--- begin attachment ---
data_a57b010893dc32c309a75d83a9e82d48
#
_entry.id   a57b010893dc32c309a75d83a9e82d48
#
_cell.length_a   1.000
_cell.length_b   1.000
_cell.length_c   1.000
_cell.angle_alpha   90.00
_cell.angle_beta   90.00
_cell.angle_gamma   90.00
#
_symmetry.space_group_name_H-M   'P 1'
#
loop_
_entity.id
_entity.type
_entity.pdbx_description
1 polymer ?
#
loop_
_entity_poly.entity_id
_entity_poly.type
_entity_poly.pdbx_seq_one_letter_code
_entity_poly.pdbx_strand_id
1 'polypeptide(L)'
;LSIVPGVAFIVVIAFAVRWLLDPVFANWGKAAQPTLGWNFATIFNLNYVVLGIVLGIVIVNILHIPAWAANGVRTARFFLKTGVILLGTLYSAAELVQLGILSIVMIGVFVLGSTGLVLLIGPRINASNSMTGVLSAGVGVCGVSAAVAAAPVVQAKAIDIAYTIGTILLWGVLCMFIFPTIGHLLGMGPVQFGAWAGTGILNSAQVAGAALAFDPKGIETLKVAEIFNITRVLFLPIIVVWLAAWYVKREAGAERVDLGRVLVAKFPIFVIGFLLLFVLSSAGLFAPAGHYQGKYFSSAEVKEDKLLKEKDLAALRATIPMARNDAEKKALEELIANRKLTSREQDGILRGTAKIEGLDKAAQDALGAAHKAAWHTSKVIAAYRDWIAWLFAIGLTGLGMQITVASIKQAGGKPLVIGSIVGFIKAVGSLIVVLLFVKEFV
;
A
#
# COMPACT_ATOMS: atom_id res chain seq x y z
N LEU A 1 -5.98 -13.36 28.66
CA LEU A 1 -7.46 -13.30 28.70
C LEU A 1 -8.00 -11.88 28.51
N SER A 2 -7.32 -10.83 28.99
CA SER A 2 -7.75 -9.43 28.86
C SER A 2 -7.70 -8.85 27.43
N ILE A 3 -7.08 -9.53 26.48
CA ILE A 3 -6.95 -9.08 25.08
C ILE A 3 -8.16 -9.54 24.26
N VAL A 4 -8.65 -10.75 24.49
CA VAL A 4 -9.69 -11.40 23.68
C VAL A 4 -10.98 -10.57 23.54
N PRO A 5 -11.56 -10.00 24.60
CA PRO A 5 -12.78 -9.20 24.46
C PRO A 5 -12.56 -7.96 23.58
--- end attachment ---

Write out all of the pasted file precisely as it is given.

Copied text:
data_a57b010893dc32c309a75d83a9e82d48
#
_entry.id   a57b010893dc32c309a75d83a9e82d48
#
_cell.length_a   1.000
_cell.length_b   1.000
_cell.length_c   1.000
_cell.angle_alpha   90.00
_cell.angle_beta   90.00
_cell.angle_gamma   90.00
#
_symmetry.space_group_name_H-M   'P 1'
#
loop_
_entity.id
_entity.type
_entity.pdbx_description
1 polymer ?
#
loop_
_entity_poly.entity_id
_entity_poly.type
_entity_poly.pdbx_seq_one_letter_code
_entity_poly.pdbx_strand_id
1 'polypeptide(L)'
;LSIVPGVAFIVVIAFAVRWLLDPVFANWGKAAQPTLGWNFATIFNLNYVVLGIVLGIVIVNILHIPAWAANGVRTARFFLKTGVILLGTLYSAAELVQLGILSIVMIGVFVLGSTGLVLLIGPRINASNSMTGVLSAGVGVCGVSAAVAAAPVVQAKAIDIAYTIGTILLWGVLCMFIFPTIGHLLGMGPVQFGAWAGTGILNSAQVAGAALAFDPKGIETLKVAEIFNITRVLFLPIIVVWLAAWYVKREAGAERVDLGRVLVAKFPIFVIGFLLLFVLSSAGLFAPAGHYQGKYFSSAEVKEDKLLKEKDLAALRATIPMARNDAEKKALEELIANRKLTSREQDGILRGTAKIEGLDKAAQDALGAAHKAAWHTSKVIAAYRDWIAWLFAIGLTGLGMQITVASIKQAGGKPLVIGSIVGFIKAVGSLIVVLLFVKEFV
;
A
#
# COMPACT_ATOMS: atom_id res chain seq x y z
N LEU A 1 -5.98 -13.36 28.66
CA LEU A 1 -7.46 -13.30 28.70
C LEU A 1 -8.00 -11.88 28.51
N SER A 2 -7.32 -10.83 28.99
CA SER A 2 -7.75 -9.43 28.86
C SER A 2 -7.70 -8.85 27.43
N ILE A 3 -7.08 -9.53 26.48
CA ILE A 3 -6.95 -9.08 25.08
C ILE A 3 -8.16 -9.54 24.26
N VAL A 4 -8.65 -10.75 24.49
CA VAL A 4 -9.69 -11.40 23.68
C VAL A 4 -10.98 -10.57 23.54
N PRO A 5 -11.56 -10.00 24.60
CA PRO A 5 -12.78 -9.20 24.46
C PRO A 5 -12.56 -7.96 23.58